Your candor is refreshing, but online readers can be touchy and easily insulted. A multitude of those are authors of POD books, as you'll certainly discover. Sharp reality is best prescription in my view. Thanks for the response.

Miss Snark said...

The model I'm describing does not require the participation of brick and mortar stores. This model bypasses shopping "on location" for shopping "online"....where MissSnark currently purchases her boy toys of course.

Dial up is going the way of the dinosaurs. Be ready.

It's not spam the same way that e-newsletters like Daily Candy, Writers Almanac and Publishers Marketplace aren't. You opt IN to get the notices and then click on what you want.

I care not whom I offend if they are offended by me speaking what I see as reality. If they want to get bent out of shape when I hurl invectives like snaggle pussed succubi, well, then, ok.

Until then, don't query any agent by email EVER, unless their website says specifically it's ok AND gives you some guidelines about doing so.

Were you to happen across Miss Snark's site it says in big fat Pink Plaid Caps DO NOT EMAIL.

Yet..oddly, they keep coming.

Mark said...

Thanks. I use www.agentquery.com and follow their gudelines. I think you should reconsider that submission aspect. I mean if you want to design online paradigms and yet require the drudgery of snail mail queries and hard copy manuscripts, that's quite a dichotomy don't you think?

Miss Snark said...

Online paradigms for marketing but you'll notice I said an actual text on paper, printed, book. If you want to submit a vidlit query, we can talk. Make sure you feature Ewan McGregor nekkid, and I'll promise to pay close attention.

My reason for no e-queries is that I want to give queries my undivided attention and focus. That means paper. It means not while I'm doing six other things and the phone is ringing. Email is quick, bing bang bong,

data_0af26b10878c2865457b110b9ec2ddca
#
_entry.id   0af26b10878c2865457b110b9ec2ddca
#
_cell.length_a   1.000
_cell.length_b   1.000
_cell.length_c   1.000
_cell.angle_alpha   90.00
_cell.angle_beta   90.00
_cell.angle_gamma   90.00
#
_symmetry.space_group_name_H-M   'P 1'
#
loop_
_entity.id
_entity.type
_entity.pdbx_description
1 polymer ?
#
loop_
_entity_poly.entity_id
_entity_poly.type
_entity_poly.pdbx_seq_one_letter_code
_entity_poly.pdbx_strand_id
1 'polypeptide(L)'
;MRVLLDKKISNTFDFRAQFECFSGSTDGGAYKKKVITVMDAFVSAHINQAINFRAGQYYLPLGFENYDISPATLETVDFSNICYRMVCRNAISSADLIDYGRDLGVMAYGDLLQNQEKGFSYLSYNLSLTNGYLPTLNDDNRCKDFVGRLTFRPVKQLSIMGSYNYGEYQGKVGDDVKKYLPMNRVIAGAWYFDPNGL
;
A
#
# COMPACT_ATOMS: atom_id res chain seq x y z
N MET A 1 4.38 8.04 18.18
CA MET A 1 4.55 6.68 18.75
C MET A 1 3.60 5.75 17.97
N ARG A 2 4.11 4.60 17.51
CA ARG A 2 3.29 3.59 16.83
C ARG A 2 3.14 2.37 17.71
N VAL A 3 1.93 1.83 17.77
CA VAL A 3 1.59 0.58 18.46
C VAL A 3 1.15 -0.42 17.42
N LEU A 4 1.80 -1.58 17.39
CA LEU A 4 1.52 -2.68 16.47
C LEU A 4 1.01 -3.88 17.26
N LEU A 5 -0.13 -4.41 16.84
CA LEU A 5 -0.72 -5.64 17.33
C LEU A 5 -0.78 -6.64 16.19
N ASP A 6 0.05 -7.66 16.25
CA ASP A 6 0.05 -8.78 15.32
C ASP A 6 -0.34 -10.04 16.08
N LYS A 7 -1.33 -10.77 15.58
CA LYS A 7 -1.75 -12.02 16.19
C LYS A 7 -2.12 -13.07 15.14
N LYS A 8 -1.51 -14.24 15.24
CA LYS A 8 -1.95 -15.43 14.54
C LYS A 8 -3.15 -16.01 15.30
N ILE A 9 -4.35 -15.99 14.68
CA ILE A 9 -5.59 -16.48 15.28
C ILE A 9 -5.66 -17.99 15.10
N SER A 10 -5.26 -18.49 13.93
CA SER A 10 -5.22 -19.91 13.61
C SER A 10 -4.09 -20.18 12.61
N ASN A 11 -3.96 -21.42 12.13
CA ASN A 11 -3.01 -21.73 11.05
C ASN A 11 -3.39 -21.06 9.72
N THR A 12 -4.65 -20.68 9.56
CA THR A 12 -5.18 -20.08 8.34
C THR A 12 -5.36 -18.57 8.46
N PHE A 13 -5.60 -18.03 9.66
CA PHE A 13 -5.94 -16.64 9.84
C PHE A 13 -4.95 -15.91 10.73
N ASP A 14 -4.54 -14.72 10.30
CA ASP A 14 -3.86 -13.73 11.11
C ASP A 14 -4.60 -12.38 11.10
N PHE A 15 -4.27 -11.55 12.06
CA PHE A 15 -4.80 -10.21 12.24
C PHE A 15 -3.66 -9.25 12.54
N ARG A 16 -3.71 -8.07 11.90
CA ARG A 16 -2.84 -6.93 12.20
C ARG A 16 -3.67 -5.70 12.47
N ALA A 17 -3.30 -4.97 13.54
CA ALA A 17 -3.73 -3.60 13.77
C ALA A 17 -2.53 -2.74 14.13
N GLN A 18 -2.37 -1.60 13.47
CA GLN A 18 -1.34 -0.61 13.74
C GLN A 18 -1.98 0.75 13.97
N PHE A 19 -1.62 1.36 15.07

I'm pretty sure that's not the mode you want an agent in when s/he considers your work.

Other agencies operate differently.

For me: send me the paper, and we'll pay attention.

Mark said...

Well that's a fair point. If I knew who you were I'd send a hard copy of the query and proposal. Maybe I already have? How are you on American history and environmental essays?

Unknown said...

Personally, I think you should have to etch query letters in stone or wrap them with razor wire. Anything to put up some barriers that might slow the blizzard and maybe deter those who would be deterred.

As for publishing, it seems like the industry has been on the brink of revolution for two decades waiting for that magic paradigm shift that never comes along.

Miss Snark said...

We are being dragged kicking and screaming into the 21st century. I have colleagues who would give their mocha cappuccino for a return to quill pens I think. And not just the science fiction editors. Publishing by definition is not an early adapter to technology. We're using some of the oldest extant technology and see no reason to change.

However, the dragging is at least in a forward motion and just because we're using a consignment business model developed to
build business in the Great Depression seventy years ago don't think change isn't coming.

If anything, the corporate masters who sneer at low growth will insist.

As for query letters, I think a lottery system will work just fine. Lottery a la Shirley Jackson of course.

As an aside: I never thought I'd read a creepier story than The Lottery but the fiction issue of The Atlantic Monthly features Joyce Carol Oates in what has to be THE creepiest thing I've read since ...well...China Mieville.

Anonymous said...

A great program for out-of-print books is The Authors Guild's Backinprint.com, published on demand by iUniverse. I've had four of my hardcover OP books published by them (they shoot down the original and put it in a trade paperback with a standard cover for absolutely no cost to Authors Guild members). I've been really happy having these books back in print and available to any of the mentally deficient people interested in reading them.

Anonymous said...

I think coding things by publisher and not by author wouldn't work very well at all, and not coz one day I'd love to be an author.

After all, if I want a Sue Grafton novel, I'd be peeved if I bought an Ed McBain by mistake and vice versa. No publisher can be streamlined enough to publish only material of some kind.